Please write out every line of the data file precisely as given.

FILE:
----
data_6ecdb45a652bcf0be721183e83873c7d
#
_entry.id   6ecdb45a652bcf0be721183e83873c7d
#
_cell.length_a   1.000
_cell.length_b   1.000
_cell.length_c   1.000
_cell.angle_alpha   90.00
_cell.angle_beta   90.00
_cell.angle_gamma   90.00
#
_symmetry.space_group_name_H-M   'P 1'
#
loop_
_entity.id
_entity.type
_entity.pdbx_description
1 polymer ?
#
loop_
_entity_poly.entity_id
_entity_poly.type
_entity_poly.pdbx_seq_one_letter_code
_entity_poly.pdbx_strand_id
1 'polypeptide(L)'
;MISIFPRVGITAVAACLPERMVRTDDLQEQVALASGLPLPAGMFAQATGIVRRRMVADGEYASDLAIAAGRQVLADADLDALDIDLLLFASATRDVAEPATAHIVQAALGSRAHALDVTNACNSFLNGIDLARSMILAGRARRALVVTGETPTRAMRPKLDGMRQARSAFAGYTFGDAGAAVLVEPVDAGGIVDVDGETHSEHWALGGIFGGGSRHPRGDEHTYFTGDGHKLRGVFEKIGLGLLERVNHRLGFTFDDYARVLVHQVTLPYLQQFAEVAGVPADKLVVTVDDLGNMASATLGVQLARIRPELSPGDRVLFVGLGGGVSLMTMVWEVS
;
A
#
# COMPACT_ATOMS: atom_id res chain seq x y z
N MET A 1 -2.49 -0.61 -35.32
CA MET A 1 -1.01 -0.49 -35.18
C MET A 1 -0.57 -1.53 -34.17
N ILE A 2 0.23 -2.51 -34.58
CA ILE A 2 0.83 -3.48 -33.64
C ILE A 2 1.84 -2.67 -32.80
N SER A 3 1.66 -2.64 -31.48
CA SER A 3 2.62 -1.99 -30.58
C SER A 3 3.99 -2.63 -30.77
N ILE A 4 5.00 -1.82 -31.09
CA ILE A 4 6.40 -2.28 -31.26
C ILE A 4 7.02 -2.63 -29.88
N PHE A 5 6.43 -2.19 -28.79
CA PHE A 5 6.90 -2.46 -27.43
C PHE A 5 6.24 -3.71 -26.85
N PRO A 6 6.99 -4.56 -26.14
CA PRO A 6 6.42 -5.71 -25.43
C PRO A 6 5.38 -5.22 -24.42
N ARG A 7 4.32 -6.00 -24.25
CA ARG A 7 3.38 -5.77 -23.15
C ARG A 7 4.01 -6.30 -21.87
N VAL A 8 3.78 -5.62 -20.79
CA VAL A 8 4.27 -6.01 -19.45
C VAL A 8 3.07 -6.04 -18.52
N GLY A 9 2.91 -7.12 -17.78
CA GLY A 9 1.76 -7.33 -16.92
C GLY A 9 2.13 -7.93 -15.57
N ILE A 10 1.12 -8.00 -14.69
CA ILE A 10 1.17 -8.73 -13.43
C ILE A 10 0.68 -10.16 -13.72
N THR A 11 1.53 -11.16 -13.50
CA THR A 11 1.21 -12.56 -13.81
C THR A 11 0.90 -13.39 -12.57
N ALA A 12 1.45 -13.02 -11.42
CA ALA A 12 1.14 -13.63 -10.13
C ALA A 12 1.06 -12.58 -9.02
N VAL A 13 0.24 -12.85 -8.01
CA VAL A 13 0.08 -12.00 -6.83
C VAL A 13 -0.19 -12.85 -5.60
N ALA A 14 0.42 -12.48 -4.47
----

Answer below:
data_6ecdb45a652bcf0be721183e83873c7d
#
_entry.id   6ecdb45a652bcf0be721183e83873c7d
#
_cell.length_a   1.000
_cell.length_b   1.000
_cell.length_c   1.000
_cell.angle_alpha   90.00
_cell.angle_beta   90.00
_cell.angle_gamma   90.00
#
_symmetry.space_group_name_H-M   'P 1'
#
loop_
_entity.id
_entity.type
_entity.pdbx_description
1 polymer ?
#
loop_
_entity_poly.entity_id
_entity_poly.type
_entity_poly.pdbx_seq_one_letter_code
_entity_poly.pdbx_strand_id
1 'polypeptide(L)'
;MISIFPRVGITAVAACLPERMVRTDDLQEQVALASGLPLPAGMFAQATGIVRRRMVADGEYASDLAIAAGRQVLADADLDALDIDLLLFASATRDVAEPATAHIVQAALGSRAHALDVTNACNSFLNGIDLARSMILAGRARRALVVTGETPTRAMRPKLDGMRQARSAFAGYTFGDAGAAVLVEPVDAGGIVDVDGETHSEHWALGGIFGGGSRHPRGDEHTYFTGDGHKLRGVFEKIGLGLLERVNHRLGFTFDDYARVLVHQVTLPYLQQFAEVAGVPADKLVVTVDDLGNMASATLGVQLARIRPELSPGDRVLFVGLGGGVSLMTMVWEVS
;
A
#
# COMPACT_ATOMS: atom_id res chain seq x y z
N MET A 1 -2.49 -0.61 -35.32
CA MET A 1 -1.01 -0.49 -35.18
C MET A 1 -0.57 -1.53 -34.17
N ILE A 2 0.23 -2.51 -34.58
CA ILE A 2 0.83 -3.48 -33.64
C ILE A 2 1.84 -2.67 -32.80
N SER A 3 1.66 -2.64 -31.48
CA SER A 3 2.62 -1.99 -30.58
C SER A 3 3.99 -2.63 -30.77
N ILE A 4 5.00 -1.82 -31.09
CA ILE A 4 6.40 -2.28 -31.26
C ILE A 4 7.02 -2.63 -29.88
N PHE A 5 6.43 -2.19 -28.79
CA PHE A 5 6.90 -2.46 -27.43
C PHE A 5 6.24 -3.71 -26.85
N PRO A 6 6.99 -4.56 -26.14
CA PRO A 6 6.42 -5.71 -25.43
C PRO A 6 5.38 -5.22 -24.42
N ARG A 7 4.32 -6.00 -24.25
CA ARG A 7 3.38 -5.77 -23.15
C ARG A 7 4.01 -6.30 -21.87
N VAL A 8 3.78 -5.62 -20.79
CA VAL A 8 4.27 -6.01 -19.45
C VAL A 8 3.07 -6.04 -18.52
N GLY A 9 2.91 -7.12 -17.78
CA GLY A 9 1.76 -7.33 -16.92
C GLY A 9 2.13 -7.93 -15.57
N ILE A 10 1.12 -8.00 -14.69
CA ILE A 10 1.17 -8.73 -13.43
C ILE A 10 0.68 -10.16 -13.72
N THR A 11 1.53 -11.16 -13.50
CA THR A 11 1.21 -12.56 -13.81
C THR A 11 0.90 -13.39 -12.57
N ALA A 12 1.45 -13.02 -11.42
CA ALA A 12 1.14 -13.63 -10.13
C ALA A 12 1.06 -12.58 -9.02
N VAL A 13 0.24 -12.85 -8.01
CA VAL A 13 0.08 -12.00 -6.83
C VAL A 13 -0.19 -12.85 -5.60
N ALA A 14 0.42 -12.48 -4.47